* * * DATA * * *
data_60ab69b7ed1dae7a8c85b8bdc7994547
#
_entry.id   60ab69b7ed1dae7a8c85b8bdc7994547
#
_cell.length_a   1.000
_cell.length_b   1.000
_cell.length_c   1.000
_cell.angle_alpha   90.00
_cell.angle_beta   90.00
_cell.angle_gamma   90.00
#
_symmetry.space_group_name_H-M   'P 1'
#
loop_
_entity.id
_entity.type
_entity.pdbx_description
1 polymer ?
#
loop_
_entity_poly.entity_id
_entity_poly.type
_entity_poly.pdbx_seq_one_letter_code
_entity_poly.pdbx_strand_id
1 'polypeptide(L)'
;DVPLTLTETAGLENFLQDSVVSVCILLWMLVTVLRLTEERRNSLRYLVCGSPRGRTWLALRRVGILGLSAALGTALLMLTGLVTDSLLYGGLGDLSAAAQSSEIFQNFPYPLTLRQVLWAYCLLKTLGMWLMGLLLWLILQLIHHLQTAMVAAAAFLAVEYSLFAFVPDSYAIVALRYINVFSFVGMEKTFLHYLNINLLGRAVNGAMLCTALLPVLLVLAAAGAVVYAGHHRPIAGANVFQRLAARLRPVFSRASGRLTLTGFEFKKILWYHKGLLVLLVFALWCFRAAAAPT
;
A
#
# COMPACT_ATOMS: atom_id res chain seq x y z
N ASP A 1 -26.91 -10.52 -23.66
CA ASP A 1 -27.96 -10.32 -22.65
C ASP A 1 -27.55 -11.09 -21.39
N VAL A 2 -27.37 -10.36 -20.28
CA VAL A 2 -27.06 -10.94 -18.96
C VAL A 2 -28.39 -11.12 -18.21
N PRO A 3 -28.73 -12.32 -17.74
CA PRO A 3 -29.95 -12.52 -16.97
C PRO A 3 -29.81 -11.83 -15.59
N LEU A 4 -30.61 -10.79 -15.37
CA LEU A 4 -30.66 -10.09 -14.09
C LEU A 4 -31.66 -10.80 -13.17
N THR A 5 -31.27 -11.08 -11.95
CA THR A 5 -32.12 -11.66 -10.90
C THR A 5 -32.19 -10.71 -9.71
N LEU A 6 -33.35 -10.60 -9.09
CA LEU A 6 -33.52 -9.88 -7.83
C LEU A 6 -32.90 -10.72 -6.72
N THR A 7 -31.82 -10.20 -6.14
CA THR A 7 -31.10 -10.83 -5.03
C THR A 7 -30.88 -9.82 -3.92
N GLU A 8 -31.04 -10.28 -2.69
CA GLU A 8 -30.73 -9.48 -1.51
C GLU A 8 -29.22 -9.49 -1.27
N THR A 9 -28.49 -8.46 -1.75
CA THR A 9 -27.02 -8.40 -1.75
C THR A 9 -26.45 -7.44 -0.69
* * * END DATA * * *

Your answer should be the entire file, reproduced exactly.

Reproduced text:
data_60ab69b7ed1dae7a8c85b8bdc7994547
#
_entry.id   60ab69b7ed1dae7a8c85b8bdc7994547
#
_cell.length_a   1.000
_cell.length_b   1.000
_cell.length_c   1.000
_cell.angle_alpha   90.00
_cell.angle_beta   90.00
_cell.angle_gamma   90.00
#
_symmetry.space_group_name_H-M   'P 1'
#
loop_
_entity.id
_entity.type
_entity.pdbx_description
1 polymer ?
#
loop_
_entity_poly.entity_id
_entity_poly.type
_entity_poly.pdbx_seq_one_letter_code
_entity_poly.pdbx_strand_id
1 'polypeptide(L)'
;DVPLTLTETAGLENFLQDSVVSVCILLWMLVTVLRLTEERRNSLRYLVCGSPRGRTWLALRRVGILGLSAALGTALLMLTGLVTDSLLYGGLGDLSAAAQSSEIFQNFPYPLTLRQVLWAYCLLKTLGMWLMGLLLWLILQLIHHLQTAMVAAAAFLAVEYSLFAFVPDSYAIVALRYINVFSFVGMEKTFLHYLNINLLGRAVNGAMLCTALLPVLLVLAAAGAVVYAGHHRPIAGANVFQRLAARLRPVFSRASGRLTLTGFEFKKILWYHKGLLVLLVFALWCFRAAAAPT
;
A
#
# COMPACT_ATOMS: atom_id res chain seq x y z
N ASP A 1 -26.91 -10.52 -23.66
CA ASP A 1 -27.96 -10.32 -22.65
C ASP A 1 -27.55 -11.09 -21.39
N VAL A 2 -27.37 -10.36 -20.28
CA VAL A 2 -27.06 -10.94 -18.96
C VAL A 2 -28.39 -11.12 -18.21
N PRO A 3 -28.73 -12.32 -17.74
CA PRO A 3 -29.95 -12.52 -16.97
C PRO A 3 -29.81 -11.83 -15.59
N LEU A 4 -30.61 -10.79 -15.37
CA LEU A 4 -30.66 -10.09 -14.09
C LEU A 4 -31.66 -10.80 -13.17
N THR A 5 -31.27 -11.08 -11.95
CA THR A 5 -32.12 -11.66 -10.90
C THR A 5 -32.19 -10.71 -9.71
N LEU A 6 -33.35 -10.60 -9.09
CA LEU A 6 -33.52 -9.88 -7.83
C LEU A 6 -32.90 -10.72 -6.72
N THR A 7 -31.82 -10.20 -6.14
CA THR A 7 -31.10 -10.83 -5.03
C THR A 7 -30.88 -9.82 -3.92
N GLU A 8 -31.04 -10.28 -2.69
CA GLU A 8 -30.73 -9.48 -1.51
C GLU A 8 -29.22 -9.49 -1.27
N THR A 9 -28.49 -8.46 -1.75
CA THR A 9 -27.02 -8.40 -1.75
C THR A 9 -26.45 -7.44 -0.69